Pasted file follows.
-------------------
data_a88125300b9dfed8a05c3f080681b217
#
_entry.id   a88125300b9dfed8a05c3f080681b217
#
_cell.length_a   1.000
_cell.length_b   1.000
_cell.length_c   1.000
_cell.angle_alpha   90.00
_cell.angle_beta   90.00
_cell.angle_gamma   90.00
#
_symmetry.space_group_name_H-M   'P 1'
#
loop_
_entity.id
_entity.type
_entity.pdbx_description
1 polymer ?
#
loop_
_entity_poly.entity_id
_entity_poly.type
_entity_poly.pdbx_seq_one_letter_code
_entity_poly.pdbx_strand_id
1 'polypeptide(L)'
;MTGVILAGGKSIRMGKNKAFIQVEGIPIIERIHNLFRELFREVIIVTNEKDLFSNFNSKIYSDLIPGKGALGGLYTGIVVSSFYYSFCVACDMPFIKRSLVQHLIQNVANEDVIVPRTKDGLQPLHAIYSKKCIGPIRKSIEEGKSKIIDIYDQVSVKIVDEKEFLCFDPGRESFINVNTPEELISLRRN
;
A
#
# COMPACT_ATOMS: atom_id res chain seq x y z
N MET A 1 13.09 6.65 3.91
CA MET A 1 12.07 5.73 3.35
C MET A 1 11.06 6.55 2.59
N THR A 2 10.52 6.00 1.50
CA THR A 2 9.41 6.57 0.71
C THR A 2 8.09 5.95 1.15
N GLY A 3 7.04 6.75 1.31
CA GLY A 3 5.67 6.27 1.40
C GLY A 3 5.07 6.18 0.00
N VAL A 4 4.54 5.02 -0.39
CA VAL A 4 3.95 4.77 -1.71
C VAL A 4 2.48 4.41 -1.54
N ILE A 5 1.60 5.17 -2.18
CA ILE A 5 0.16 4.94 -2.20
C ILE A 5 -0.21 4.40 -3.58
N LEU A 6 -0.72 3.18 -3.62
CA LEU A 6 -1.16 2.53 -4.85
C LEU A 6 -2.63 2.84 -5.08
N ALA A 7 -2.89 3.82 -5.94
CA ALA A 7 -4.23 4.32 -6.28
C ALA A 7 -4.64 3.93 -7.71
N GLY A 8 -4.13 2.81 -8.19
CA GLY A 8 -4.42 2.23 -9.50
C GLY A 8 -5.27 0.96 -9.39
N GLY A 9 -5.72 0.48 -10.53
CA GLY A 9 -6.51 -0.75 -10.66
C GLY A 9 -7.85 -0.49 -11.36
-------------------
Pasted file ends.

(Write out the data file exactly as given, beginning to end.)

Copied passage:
data_a88125300b9dfed8a05c3f080681b217
#
_entry.id   a88125300b9dfed8a05c3f080681b217
#
_cell.length_a   1.000
_cell.length_b   1.000
_cell.length_c   1.000
_cell.angle_alpha   90.00
_cell.angle_beta   90.00
_cell.angle_gamma   90.00
#
_symmetry.space_group_name_H-M   'P 1'
#
loop_
_entity.id
_entity.type
_entity.pdbx_description
1 polymer ?
#
loop_
_entity_poly.entity_id
_entity_poly.type
_entity_poly.pdbx_seq_one_letter_code
_entity_poly.pdbx_strand_id
1 'polypeptide(L)'
;MTGVILAGGKSIRMGKNKAFIQVEGIPIIERIHNLFRELFREVIIVTNEKDLFSNFNSKIYSDLIPGKGALGGLYTGIVVSSFYYSFCVACDMPFIKRSLVQHLIQNVANEDVIVPRTKDGLQPLHAIYSKKCIGPIRKSIEEGKSKIIDIYDQVSVKIVDEKEFLCFDPGRESFINVNTPEELISLRRN
;
A
#
# COMPACT_ATOMS: atom_id res chain seq x y z
N MET A 1 13.09 6.65 3.91
CA MET A 1 12.07 5.73 3.35
C MET A 1 11.06 6.55 2.59
N THR A 2 10.52 6.00 1.50
CA THR A 2 9.41 6.57 0.71
C THR A 2 8.09 5.95 1.15
N GLY A 3 7.04 6.75 1.31
CA GLY A 3 5.67 6.27 1.40
C GLY A 3 5.07 6.18 0.00
N VAL A 4 4.54 5.02 -0.39
CA VAL A 4 3.95 4.77 -1.71
C VAL A 4 2.48 4.41 -1.54
N ILE A 5 1.60 5.17 -2.18
CA ILE A 5 0.16 4.94 -2.20
C ILE A 5 -0.21 4.40 -3.58
N LEU A 6 -0.72 3.18 -3.62
CA LEU A 6 -1.16 2.53 -4.85
C LEU A 6 -2.63 2.84 -5.08
N ALA A 7 -2.89 3.82 -5.94
CA ALA A 7 -4.23 4.32 -6.28
C ALA A 7 -4.64 3.93 -7.71
N GLY A 8 -4.13 2.81 -8.19
CA GLY A 8 -4.42 2.23 -9.50
C GLY A 8 -5.27 0.96 -9.39
N GLY A 9 -5.72 0.48 -10.53
CA GLY A 9 -6.51 -0.75 -10.66
C GLY A 9 -7.85 -0.49 -11.36